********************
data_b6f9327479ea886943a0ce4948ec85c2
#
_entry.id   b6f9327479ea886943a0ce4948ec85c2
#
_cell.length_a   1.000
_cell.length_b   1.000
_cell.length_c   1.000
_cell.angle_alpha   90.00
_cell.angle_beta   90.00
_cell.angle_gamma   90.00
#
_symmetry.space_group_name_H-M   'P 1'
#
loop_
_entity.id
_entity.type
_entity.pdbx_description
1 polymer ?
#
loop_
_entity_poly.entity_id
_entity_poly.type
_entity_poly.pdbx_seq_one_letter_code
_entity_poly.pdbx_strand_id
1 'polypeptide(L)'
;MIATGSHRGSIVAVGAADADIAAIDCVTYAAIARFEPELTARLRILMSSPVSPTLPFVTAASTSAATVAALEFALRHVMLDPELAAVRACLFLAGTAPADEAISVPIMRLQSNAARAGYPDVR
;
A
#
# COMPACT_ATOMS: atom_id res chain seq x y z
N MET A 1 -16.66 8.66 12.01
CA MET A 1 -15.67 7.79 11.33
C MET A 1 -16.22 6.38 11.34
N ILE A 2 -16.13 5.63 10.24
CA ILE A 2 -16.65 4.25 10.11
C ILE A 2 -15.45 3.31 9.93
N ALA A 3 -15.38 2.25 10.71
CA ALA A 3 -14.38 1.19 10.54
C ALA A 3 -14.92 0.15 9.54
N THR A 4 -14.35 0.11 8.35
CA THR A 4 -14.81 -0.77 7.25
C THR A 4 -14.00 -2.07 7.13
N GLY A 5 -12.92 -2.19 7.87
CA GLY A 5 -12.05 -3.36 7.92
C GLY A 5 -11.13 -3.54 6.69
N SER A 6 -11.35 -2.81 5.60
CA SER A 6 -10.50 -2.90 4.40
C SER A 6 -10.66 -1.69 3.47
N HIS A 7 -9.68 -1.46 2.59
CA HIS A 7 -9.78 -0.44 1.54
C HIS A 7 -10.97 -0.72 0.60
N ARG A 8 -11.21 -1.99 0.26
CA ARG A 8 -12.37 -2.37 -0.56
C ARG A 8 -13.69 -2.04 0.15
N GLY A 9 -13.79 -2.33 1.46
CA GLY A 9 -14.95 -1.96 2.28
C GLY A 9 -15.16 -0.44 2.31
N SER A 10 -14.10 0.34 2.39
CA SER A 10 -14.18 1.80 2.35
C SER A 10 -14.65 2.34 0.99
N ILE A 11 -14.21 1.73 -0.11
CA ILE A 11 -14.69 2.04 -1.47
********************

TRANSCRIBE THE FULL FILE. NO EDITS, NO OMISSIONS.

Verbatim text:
data_b6f9327479ea886943a0ce4948ec85c2
#
_entry.id   b6f9327479ea886943a0ce4948ec85c2
#
_cell.length_a   1.000
_cell.length_b   1.000
_cell.length_c   1.000
_cell.angle_alpha   90.00
_cell.angle_beta   90.00
_cell.angle_gamma   90.00
#
_symmetry.space_group_name_H-M   'P 1'
#
loop_
_entity.id
_entity.type
_entity.pdbx_description
1 polymer ?
#
loop_
_entity_poly.entity_id
_entity_poly.type
_entity_poly.pdbx_seq_one_letter_code
_entity_poly.pdbx_strand_id
1 'polypeptide(L)'
;MIATGSHRGSIVAVGAADADIAAIDCVTYAAIARFEPELTARLRILMSSPVSPTLPFVTAASTSAATVAALEFALRHVMLDPELAAVRACLFLAGTAPADEAISVPIMRLQSNAARAGYPDVR
;
A
#
# COMPACT_ATOMS: atom_id res chain seq x y z
N MET A 1 -16.66 8.66 12.01
CA MET A 1 -15.67 7.79 11.33
C MET A 1 -16.22 6.38 11.34
N ILE A 2 -16.13 5.63 10.24
CA ILE A 2 -16.65 4.25 10.11
C ILE A 2 -15.45 3.31 9.93
N ALA A 3 -15.38 2.25 10.71
CA ALA A 3 -14.38 1.19 10.54
C ALA A 3 -14.92 0.15 9.54
N THR A 4 -14.35 0.11 8.35
CA THR A 4 -14.81 -0.77 7.25
C THR A 4 -14.00 -2.07 7.13
N GLY A 5 -12.92 -2.19 7.87
CA GLY A 5 -12.05 -3.36 7.92
C GLY A 5 -11.13 -3.54 6.69
N SER A 6 -11.35 -2.81 5.60
CA SER A 6 -10.50 -2.90 4.40
C SER A 6 -10.66 -1.69 3.47
N HIS A 7 -9.68 -1.46 2.59
CA HIS A 7 -9.78 -0.44 1.54
C HIS A 7 -10.97 -0.72 0.60
N ARG A 8 -11.21 -1.99 0.26
CA ARG A 8 -12.37 -2.37 -0.56
C ARG A 8 -13.69 -2.04 0.15
N GLY A 9 -13.79 -2.33 1.46
CA GLY A 9 -14.95 -1.96 2.28
C GLY A 9 -15.16 -0.44 2.31
N SER A 10 -14.10 0.34 2.39
CA SER A 10 -14.18 1.80 2.35
C SER A 10 -14.65 2.34 0.99
N ILE A 11 -14.21 1.73 -0.11
CA ILE A 11 -14.69 2.04 -1.47